“The concern lies in the fact that parents are generally unaware of marijuana’s increasing potency, and thus, do not assess their child’s potential marijuana use given the current situation …. It is our belief that a drug is a drug. For example, we know that one dose of high-potency marijuana is equivalent to one dose of LSD.” – Supt. Tim Quigley, RCMP “Taking a Balanced Approach: Canada’s Drug Policy from the National Police Perspective”

      2. Mitch raises many valid questions. It is not a question of how we feel about Cannabis – whether or not it is a narcotic at all is irrelevant, because that is how it is currently classed. Banks and dispensaries do not work together knowingly. It works. Yet, in this state-regulated situation, I cannot imagine a cash only business being successful, or practical for the aims of the law. Here is what I hope happens. I hope the DEA makes an official announcement of a lawsuit. At that time, the little smathering of states with legalization and medical cannabis bills in the works will light up like wildfire, and the DEA will not be able to stop it. At the very least, it will be legal or decriminalized all over the place, in quite a few more states, even if a state regulated business is not able to thrive. Eventually, you’d think the Feds would have to cave, but they are literally bound to some kind of quasi-religion where any admission of failure in the drug war is tantamount to releasing half of the police power prohibition forces have worldwide. Prohibitionists have a quasi-religion, but they just don’t acknowledge it as such. Many of them come from a religious background, and those who don’t seem to bear the psychological imprints – in which constantly warring with an enemy combatant is written into their programming. They cannot help but erect scapegoats, and attack them. The concept of personal responsibility is parroted loudly, but obviously not truly understood. Prohibiting Witchcraft (in many cases, a smart midwife knowledgable in herbalism), Prohibiting Science, Prohibiting Sex, in later centuries – Prohibiting Alcohol, Hell – they even prohibited entire cultures. In Germany, they prohibited Jews, if you think about it. Prohibition has many faces, Cannabis prohibition is a testament to the DIHYDROGEN MONOXIDE effect. (google it if you are not familiar) It’s as if we are under a tragic spell that repeats itself age after age.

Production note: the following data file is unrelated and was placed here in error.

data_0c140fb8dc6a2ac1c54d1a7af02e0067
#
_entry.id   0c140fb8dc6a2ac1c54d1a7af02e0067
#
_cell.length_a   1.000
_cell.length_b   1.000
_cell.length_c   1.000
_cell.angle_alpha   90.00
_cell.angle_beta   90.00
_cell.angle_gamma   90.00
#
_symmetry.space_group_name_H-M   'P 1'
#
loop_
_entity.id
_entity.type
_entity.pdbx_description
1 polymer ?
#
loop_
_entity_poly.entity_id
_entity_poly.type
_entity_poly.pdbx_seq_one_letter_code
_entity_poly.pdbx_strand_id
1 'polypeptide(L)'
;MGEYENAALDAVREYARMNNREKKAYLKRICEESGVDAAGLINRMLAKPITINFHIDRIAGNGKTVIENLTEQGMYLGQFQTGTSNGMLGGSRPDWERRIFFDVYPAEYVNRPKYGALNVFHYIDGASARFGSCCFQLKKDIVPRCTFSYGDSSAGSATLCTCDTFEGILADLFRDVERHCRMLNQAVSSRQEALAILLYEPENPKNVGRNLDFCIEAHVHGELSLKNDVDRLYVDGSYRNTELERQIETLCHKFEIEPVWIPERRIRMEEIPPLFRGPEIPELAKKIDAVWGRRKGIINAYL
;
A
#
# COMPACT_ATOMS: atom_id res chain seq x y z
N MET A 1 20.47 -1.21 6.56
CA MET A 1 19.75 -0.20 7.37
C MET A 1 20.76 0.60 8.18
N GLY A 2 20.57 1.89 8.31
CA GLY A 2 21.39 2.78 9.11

3. We need to be careful of not falling into the trap of prohibitionist thinking here.

        Let’s consider the fact that those who outlawed it and many of those who currently enforce prohibition have no experience with marijuana. What’s the problem with that? Well, in some cases no problem, if they approach the topic with an open mind. But they don’t. Why?

        They look at the law. It says you should get 5 or 10 years in prison for cannabis possession with intent/whatever. The logical person, who is also not too inquisitive, takes that at face value. There MUST be a reason for that, right? says the logical thinker. On the scale of social evils, it must rate a punishment/whatever that is at least 10 times harsher than, for instance, alcohol, a legal drug they are likely familiar with. There MUST be an empirical reason for the starkly higher sentence, because our government doesn’t do things on a whim, right?

        Sometimes the gov’t does do things on a whim. And sometimes they do it based on things more vile. Sometimes they do both. Take the longtime disparity in crack vs powder cocaine sentencing at 100:1. Crack has to be that much more of a danger, right? Ah, you are naive… and sio is the whim/whatever motivation from Congress on things like this. Perfectly legal, even if boneheaded and racist and since adjusted to, what 16:1? and still boneheaded and racist.

        But we’re talking reefer, so why raise that? Because pot was the first example (well, opium was actually, but let’s keep the argument here simple, as including arguing about racism against the Chinese simply reinforces my argument) of these racial disparities between what is considered culturally acceptable intoxicants and what are intoxicants that cross racial lines and thus rate far more severe legal violence against the transgressor. At the time it was outlawed, cannabis was the African-American and Latino/Latina version of opium, pure and simple, and folks were afraid it would infect Whites! OMG!